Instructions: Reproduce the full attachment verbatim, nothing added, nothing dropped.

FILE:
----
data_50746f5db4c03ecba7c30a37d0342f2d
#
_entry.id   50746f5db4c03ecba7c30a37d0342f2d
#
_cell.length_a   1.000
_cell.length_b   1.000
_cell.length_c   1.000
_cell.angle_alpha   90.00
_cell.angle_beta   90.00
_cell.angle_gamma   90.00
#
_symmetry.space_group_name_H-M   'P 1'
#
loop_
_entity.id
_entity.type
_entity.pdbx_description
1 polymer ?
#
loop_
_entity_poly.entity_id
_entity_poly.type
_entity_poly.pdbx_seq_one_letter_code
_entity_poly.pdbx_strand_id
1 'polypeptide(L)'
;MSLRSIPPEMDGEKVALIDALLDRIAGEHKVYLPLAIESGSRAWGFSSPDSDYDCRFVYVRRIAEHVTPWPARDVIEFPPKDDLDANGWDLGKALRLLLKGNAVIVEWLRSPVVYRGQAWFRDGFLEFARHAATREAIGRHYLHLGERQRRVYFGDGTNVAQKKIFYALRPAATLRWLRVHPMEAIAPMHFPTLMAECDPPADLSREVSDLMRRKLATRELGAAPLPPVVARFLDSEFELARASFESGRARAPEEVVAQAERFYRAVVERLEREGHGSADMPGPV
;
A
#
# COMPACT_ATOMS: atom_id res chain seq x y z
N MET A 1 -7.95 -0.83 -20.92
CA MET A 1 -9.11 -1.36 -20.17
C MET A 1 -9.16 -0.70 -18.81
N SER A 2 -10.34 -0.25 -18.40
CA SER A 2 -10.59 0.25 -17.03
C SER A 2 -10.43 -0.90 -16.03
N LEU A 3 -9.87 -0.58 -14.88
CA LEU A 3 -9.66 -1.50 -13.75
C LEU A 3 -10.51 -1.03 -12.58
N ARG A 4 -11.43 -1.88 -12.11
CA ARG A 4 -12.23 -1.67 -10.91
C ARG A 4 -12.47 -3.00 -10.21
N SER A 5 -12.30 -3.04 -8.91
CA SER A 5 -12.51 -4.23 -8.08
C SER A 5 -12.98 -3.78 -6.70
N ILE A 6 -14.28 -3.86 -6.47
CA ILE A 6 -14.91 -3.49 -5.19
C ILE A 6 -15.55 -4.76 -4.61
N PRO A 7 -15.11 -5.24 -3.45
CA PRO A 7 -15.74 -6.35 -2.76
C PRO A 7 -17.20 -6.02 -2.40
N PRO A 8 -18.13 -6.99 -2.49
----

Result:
data_50746f5db4c03ecba7c30a37d0342f2d
#
_entry.id   50746f5db4c03ecba7c30a37d0342f2d
#
_cell.length_a   1.000
_cell.length_b   1.000
_cell.length_c   1.000
_cell.angle_alpha   90.00
_cell.angle_beta   90.00
_cell.angle_gamma   90.00
#
_symmetry.space_group_name_H-M   'P 1'
#
loop_
_entity.id
_entity.type
_entity.pdbx_description
1 polymer ?
#
loop_
_entity_poly.entity_id
_entity_poly.type
_entity_poly.pdbx_seq_one_letter_code
_entity_poly.pdbx_strand_id
1 'polypeptide(L)'
;MSLRSIPPEMDGEKVALIDALLDRIAGEHKVYLPLAIESGSRAWGFSSPDSDYDCRFVYVRRIAEHVTPWPARDVIEFPPKDDLDANGWDLGKALRLLLKGNAVIVEWLRSPVVYRGQAWFRDGFLEFARHAATREAIGRHYLHLGERQRRVYFGDGTNVAQKKIFYALRPAATLRWLRVHPMEAIAPMHFPTLMAECDPPADLSREVSDLMRRKLATRELGAAPLPPVVARFLDSEFELARASFESGRARAPEEVVAQAERFYRAVVERLEREGHGSADMPGPV
;
A
#
# COMPACT_ATOMS: atom_id res chain seq x y z
N MET A 1 -7.95 -0.83 -20.92
CA MET A 1 -9.11 -1.36 -20.17
C MET A 1 -9.16 -0.70 -18.81
N SER A 2 -10.34 -0.25 -18.40
CA SER A 2 -10.59 0.25 -17.03
C SER A 2 -10.43 -0.90 -16.03
N LEU A 3 -9.87 -0.58 -14.88
CA LEU A 3 -9.66 -1.50 -13.75
C LEU A 3 -10.51 -1.03 -12.58
N ARG A 4 -11.43 -1.88 -12.11
CA ARG A 4 -12.23 -1.67 -10.91
C ARG A 4 -12.47 -3.00 -10.21
N SER A 5 -12.30 -3.04 -8.91
CA SER A 5 -12.51 -4.23 -8.08
C SER A 5 -12.98 -3.78 -6.70
N ILE A 6 -14.28 -3.86 -6.47
CA ILE A 6 -14.91 -3.49 -5.19
C ILE A 6 -15.55 -4.76 -4.61
N PRO A 7 -15.11 -5.24 -3.45
CA PRO A 7 -15.74 -6.35 -2.76
C PRO A 7 -17.20 -6.02 -2.40
N PRO A 8 -18.13 -6.99 -2.49